Donkyi Afahy, Ghana – Donkey Abattoir in Walewale, Ghana
Donkyi Afahy: Donkey skin trade is banned in Ghana, but animal rights advocates say enforcement has been shaky. While nine donkey slaughterhouses are legal in the northern region, they continue to operate and sell donkey meat and hides to Chinese buyers.
Among other things, the trade has led to theft and deaths of young foals and pregnant mares. Ultimately, the process of animal skin trade has been a calamity for the country’s animals.
Blue Coast Trading
The situation is so terrible that some communities are considering forming their own animal welfare groups. This is because the Blue Coast Trading in Donkyi Afahy, Ghana is slated to open an abattoir in Walewale, which slaughters donkeys, butchers, and pigs. Oxpeckers in the area have organized meetings to protest against the Blue Coast Trading’s plans to reopen the abattoir in Walewale.
According to local news reports, Blue Coast Trading has already dug the foundations and placed bricks in the building. The company hopes to open by the first or second week of May, although they have not yet started buying donkeys.
The company has four business certifications and a renewed abattoir license. It also refuses to give an explanation of the scale of its operations. Its plan to slaughter at least 300 donkeys per day has caused a backlash among traditional chiefs in the area.
In addition to exporting donkey hides to China, the Blue Coast Abattoir also sells the meat locally. But many people in the north don’t eat donkey meat, and the meat they do eat is a prized delicacy. But the local resistance re-surfaced in the donkey skin trade, and the abattoir has become a battleground for stock theft.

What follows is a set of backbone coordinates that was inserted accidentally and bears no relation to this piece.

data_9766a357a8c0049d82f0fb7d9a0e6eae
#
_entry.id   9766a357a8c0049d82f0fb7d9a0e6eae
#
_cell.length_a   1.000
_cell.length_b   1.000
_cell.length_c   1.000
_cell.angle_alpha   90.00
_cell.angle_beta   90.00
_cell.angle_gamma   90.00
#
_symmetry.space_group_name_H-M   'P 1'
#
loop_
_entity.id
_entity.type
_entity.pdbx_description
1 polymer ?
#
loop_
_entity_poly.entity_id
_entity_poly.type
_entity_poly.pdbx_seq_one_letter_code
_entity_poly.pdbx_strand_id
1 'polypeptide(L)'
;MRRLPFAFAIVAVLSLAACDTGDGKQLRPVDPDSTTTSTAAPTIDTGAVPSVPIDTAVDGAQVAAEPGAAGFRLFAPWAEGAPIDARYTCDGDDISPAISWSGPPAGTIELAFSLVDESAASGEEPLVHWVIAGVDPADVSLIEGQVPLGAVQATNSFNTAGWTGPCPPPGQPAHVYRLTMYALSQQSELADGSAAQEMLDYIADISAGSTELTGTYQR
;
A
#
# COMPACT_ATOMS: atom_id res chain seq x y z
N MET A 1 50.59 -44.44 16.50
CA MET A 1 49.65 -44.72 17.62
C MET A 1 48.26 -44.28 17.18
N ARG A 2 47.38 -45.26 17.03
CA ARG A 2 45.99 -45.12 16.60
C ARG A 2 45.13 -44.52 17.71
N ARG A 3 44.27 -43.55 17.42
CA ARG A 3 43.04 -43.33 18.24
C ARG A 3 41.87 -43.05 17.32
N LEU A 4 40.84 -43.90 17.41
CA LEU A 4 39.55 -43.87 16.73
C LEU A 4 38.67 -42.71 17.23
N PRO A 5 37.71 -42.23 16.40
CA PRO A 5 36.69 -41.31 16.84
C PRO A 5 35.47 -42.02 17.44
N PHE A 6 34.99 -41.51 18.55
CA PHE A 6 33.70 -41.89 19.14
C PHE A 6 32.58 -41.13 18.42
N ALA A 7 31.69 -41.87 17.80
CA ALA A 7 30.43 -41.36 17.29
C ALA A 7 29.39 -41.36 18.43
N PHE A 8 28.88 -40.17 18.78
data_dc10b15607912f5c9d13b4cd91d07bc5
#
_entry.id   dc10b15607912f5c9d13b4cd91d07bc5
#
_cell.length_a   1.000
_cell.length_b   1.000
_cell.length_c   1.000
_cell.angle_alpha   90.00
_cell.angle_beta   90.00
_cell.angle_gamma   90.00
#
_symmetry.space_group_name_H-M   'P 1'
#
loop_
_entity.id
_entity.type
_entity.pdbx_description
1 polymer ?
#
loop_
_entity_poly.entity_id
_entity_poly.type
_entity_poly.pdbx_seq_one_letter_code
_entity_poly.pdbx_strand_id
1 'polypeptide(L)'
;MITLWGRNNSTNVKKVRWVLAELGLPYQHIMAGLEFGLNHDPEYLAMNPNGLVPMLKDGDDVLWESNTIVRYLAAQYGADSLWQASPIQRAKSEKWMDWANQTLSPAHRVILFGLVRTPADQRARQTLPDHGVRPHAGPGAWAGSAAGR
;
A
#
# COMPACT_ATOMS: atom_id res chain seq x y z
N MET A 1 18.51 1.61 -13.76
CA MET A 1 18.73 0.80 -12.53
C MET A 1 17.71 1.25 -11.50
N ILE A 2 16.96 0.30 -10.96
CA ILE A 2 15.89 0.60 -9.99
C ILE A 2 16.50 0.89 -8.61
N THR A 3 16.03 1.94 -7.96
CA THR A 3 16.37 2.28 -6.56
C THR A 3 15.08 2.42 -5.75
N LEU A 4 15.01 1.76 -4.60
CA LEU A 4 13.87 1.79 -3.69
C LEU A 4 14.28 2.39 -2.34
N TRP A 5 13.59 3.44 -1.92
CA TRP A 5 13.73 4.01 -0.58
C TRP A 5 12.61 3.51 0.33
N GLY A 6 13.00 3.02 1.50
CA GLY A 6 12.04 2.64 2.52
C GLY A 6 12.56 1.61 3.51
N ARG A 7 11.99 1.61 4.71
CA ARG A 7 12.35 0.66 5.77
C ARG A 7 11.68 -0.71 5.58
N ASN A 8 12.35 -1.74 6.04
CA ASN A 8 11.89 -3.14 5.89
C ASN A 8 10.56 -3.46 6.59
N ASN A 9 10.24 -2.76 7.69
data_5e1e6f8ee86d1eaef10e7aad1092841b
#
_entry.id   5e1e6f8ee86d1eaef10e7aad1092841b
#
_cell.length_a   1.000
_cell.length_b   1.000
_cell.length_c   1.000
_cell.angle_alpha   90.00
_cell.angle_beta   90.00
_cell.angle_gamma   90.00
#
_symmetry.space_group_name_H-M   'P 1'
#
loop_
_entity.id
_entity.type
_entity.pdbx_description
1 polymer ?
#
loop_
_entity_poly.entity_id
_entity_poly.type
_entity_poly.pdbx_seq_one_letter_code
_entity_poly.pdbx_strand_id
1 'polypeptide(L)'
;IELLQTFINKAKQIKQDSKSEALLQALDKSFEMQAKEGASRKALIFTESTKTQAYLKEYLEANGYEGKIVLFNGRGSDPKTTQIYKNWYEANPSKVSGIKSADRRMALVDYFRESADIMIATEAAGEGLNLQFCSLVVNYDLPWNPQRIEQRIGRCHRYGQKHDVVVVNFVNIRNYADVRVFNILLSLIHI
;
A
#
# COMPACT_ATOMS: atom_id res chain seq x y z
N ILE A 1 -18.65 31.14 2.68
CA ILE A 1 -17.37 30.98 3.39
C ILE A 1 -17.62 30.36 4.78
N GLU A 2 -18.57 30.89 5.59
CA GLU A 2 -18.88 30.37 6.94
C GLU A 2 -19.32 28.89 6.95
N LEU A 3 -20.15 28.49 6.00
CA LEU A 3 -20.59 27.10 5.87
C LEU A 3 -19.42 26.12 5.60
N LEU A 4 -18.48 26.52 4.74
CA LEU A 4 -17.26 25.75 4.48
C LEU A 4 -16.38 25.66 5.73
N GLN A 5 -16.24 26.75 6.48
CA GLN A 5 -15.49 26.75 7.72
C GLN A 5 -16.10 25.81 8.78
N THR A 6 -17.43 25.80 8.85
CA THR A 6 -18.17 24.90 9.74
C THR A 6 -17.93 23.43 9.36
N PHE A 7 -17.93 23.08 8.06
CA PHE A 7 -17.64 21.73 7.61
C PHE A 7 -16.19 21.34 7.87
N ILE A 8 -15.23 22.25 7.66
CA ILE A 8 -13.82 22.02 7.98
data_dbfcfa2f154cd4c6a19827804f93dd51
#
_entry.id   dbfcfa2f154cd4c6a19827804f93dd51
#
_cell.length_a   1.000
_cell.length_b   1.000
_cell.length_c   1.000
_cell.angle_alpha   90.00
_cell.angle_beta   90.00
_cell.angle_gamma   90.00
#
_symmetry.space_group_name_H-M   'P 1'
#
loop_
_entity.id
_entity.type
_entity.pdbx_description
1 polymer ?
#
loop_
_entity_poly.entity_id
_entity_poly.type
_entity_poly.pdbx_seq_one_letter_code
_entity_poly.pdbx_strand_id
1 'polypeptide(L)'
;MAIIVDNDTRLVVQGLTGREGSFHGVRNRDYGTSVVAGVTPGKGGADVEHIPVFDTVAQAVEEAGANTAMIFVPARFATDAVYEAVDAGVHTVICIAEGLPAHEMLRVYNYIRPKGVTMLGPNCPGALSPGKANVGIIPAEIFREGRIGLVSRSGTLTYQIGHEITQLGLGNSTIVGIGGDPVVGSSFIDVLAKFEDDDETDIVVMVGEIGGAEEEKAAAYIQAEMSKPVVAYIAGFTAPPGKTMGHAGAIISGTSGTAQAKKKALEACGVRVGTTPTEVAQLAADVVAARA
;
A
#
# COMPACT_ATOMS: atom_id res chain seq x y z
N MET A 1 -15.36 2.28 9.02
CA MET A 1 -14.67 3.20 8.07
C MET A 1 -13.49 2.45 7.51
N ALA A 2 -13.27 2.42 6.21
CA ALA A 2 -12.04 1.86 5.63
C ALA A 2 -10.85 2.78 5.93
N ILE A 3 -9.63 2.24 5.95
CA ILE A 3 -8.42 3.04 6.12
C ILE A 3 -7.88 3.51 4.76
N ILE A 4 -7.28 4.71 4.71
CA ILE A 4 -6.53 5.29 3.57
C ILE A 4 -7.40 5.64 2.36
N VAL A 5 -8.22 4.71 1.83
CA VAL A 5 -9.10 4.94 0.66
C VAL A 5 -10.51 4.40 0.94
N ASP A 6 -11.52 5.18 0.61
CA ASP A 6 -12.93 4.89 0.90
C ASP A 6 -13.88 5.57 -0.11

Donkey skin trade
The trade in donkey skin is driven by high demand for the skin and ejiao (donkey dung), which is produced for medicinal purposes in China. Unfortunately, donkeys are not grown or kept on farms in Ghana, so the trade is fueled by fake donkey farms. This has many negative consequences, from causing chronic stress and immunosuppression in donkeys to spreading zoonotic diseases through contact with dead donkeys.
Donkey skin trade is illegal, unethical, and violates national and international laws. The slaughter rate for donkeys in Ghana is alarming. And the lack of regulation, treatment, and health standards in the industry makes it an especially hazardous business.
But the trade is growing rapidly and it needs to stop. To stop the trade, we need to educate the public and change the laws and regulations. Listed below are some of the main concerns and challenges surrounding the trade.
The demand for donkey skins in Ghana has grown exponentially. The skins are sold to Chinese companies, where they are used to make medicinal products. Donkey meat is also sold to these companies.
Despite the repercussions, donkeys are still an essential part of Ghana’s agriculture industry. Donkey skins and meat are valued internationally and command large amounts of money. If you are looking for a great quality, affordable skin for your next clothing purchase, donkey skin is a good option.
The trade in donkey skin is a highly specialized business. Although the market is profitable, there are many concerns related to the welfare of these animals. Animal welfare groups warn that half of the world’s donkeys may disappear within five years. They also warn that China’s growing demand for donkey hide gelatin could slow down. These concerns are not unfounded:
Blue Coast Ghana Company